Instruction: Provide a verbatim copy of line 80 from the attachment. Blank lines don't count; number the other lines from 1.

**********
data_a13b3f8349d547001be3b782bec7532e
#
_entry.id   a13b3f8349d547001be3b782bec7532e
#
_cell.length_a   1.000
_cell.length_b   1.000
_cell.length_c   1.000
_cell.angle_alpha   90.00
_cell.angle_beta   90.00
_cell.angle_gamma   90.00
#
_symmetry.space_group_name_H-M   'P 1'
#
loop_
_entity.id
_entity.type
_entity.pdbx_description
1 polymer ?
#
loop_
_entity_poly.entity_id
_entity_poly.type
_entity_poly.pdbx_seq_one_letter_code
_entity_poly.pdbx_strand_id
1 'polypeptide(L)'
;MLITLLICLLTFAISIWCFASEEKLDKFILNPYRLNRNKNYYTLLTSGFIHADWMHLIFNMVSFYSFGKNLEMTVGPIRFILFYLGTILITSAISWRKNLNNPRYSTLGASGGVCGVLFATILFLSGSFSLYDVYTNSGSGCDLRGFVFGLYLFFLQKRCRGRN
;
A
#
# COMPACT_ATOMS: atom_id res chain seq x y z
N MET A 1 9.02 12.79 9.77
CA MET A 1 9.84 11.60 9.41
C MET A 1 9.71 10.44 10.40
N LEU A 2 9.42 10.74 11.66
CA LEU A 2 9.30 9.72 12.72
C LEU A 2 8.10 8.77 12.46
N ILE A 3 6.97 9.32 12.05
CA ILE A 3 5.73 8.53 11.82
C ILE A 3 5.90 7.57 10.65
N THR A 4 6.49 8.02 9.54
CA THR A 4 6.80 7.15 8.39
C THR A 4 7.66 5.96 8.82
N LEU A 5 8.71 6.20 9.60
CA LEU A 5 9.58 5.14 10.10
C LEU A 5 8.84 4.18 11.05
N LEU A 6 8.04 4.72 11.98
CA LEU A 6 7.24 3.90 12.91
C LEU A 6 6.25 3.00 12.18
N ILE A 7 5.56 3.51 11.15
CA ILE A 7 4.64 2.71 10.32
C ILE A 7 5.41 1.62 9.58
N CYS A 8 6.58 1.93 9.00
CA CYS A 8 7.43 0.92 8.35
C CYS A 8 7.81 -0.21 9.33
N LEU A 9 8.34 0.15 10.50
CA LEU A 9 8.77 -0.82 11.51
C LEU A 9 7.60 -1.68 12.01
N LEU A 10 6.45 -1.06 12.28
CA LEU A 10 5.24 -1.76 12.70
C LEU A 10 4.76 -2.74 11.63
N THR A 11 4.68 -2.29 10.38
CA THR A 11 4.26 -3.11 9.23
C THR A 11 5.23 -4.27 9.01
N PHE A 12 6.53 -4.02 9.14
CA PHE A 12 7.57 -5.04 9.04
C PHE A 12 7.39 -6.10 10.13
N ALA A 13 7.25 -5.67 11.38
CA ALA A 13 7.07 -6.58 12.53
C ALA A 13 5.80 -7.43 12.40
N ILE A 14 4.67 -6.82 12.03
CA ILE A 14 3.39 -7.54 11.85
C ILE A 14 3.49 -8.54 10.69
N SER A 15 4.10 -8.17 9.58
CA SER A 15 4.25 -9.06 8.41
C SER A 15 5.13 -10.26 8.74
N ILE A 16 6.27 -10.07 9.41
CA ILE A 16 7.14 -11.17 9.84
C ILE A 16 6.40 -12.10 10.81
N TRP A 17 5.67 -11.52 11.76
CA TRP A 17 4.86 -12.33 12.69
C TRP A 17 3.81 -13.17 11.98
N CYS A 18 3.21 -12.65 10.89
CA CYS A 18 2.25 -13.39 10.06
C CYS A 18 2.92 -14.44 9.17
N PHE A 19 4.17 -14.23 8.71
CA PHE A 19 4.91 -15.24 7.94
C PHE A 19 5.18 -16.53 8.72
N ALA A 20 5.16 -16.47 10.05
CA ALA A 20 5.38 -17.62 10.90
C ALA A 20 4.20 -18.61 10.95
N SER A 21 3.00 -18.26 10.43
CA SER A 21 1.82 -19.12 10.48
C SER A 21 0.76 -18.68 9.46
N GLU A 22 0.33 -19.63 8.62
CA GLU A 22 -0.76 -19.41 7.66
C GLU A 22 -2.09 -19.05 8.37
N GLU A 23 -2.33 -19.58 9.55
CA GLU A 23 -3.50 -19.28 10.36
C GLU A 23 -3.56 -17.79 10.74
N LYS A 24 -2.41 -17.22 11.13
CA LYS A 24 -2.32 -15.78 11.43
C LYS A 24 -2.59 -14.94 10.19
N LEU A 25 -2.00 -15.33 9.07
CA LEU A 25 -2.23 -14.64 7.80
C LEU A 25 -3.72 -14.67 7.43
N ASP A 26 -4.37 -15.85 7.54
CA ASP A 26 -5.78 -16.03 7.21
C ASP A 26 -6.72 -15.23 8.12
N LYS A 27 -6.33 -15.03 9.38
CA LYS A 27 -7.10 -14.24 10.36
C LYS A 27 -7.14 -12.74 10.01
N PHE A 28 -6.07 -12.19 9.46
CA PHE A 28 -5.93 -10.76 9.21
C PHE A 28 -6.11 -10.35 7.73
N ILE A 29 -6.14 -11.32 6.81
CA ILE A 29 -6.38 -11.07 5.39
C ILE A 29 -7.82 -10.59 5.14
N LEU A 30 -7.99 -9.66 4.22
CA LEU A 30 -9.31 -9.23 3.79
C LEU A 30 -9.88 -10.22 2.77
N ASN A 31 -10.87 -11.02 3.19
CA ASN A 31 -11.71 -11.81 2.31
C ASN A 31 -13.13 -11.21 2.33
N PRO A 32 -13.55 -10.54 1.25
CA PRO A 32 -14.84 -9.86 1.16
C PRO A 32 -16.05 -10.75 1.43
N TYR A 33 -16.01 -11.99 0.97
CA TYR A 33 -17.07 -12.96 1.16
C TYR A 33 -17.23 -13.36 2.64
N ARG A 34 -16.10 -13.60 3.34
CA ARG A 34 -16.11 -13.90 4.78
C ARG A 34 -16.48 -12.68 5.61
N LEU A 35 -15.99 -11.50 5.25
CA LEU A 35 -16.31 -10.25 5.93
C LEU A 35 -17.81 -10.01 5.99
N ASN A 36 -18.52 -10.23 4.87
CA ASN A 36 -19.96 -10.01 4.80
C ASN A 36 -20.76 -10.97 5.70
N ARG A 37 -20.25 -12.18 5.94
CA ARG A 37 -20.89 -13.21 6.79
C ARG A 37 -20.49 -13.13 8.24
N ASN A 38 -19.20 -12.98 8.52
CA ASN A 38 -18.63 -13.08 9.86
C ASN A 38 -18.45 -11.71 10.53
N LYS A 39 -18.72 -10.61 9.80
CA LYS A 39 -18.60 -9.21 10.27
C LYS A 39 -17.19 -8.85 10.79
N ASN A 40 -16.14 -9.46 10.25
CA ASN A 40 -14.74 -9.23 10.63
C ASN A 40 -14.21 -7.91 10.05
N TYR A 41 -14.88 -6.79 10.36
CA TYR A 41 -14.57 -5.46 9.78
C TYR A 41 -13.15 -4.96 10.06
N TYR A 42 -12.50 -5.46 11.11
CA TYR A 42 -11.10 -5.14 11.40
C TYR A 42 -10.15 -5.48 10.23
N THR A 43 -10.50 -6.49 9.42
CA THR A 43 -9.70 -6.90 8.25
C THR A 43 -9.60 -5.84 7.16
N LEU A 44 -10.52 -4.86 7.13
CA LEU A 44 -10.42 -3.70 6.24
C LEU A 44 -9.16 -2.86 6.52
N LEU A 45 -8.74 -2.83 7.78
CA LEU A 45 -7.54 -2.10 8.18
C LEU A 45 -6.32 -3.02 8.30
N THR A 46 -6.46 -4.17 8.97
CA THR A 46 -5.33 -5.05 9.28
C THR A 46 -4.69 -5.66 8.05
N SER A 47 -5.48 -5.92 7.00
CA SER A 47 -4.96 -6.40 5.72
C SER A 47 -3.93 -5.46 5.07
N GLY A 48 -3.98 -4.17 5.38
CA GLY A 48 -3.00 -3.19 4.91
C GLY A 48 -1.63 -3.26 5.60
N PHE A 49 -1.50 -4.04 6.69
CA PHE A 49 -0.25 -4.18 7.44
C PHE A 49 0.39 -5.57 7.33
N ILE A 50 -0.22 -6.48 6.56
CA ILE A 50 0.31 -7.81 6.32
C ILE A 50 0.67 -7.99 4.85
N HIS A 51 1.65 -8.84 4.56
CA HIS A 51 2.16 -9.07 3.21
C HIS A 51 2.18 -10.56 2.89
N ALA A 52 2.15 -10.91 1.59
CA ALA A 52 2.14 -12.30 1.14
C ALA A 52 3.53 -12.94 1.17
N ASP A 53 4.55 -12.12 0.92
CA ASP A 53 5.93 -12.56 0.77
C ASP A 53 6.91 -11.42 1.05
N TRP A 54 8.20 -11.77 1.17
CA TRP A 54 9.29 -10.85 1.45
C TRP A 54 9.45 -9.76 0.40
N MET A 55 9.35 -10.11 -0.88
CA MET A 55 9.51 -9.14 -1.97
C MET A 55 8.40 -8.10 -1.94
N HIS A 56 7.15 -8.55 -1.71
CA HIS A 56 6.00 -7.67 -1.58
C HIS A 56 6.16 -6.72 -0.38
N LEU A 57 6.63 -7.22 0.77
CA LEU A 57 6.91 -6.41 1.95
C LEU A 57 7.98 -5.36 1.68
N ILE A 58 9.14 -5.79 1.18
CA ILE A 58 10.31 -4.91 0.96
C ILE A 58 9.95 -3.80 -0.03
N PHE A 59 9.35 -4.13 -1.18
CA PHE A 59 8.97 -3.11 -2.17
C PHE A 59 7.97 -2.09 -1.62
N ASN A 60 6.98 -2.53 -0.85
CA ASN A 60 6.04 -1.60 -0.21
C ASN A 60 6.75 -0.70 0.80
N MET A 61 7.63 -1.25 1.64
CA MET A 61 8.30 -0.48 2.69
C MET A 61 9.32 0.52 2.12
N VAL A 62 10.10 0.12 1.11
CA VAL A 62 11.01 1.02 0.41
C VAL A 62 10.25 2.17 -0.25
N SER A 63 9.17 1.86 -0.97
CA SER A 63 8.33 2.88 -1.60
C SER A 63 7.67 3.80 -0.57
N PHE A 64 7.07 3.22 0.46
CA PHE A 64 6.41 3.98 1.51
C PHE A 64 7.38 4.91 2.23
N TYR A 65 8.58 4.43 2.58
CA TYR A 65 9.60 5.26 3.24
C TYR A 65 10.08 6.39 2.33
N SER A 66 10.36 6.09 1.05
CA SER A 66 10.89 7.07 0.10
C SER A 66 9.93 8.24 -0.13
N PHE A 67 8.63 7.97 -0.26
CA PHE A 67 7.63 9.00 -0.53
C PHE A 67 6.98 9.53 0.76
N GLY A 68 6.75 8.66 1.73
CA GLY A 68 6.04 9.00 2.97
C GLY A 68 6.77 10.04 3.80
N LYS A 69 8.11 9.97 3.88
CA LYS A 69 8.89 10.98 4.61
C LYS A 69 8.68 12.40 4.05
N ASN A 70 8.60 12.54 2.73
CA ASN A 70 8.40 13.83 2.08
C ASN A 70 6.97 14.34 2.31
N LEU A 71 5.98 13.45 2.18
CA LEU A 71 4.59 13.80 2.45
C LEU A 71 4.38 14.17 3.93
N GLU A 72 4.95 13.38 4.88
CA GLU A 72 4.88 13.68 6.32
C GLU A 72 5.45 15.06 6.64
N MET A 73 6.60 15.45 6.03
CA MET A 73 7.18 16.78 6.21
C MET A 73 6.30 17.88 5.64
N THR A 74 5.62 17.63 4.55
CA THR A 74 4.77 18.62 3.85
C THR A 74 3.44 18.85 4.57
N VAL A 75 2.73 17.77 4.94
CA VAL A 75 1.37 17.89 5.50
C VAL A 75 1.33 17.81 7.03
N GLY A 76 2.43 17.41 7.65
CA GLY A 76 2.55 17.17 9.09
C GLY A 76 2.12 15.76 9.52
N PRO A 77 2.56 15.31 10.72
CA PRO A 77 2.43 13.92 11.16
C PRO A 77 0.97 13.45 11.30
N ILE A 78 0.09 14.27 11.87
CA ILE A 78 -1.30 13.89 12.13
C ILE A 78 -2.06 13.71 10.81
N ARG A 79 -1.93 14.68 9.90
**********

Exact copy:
CA TRP A 17 4.86 -12.33 12.69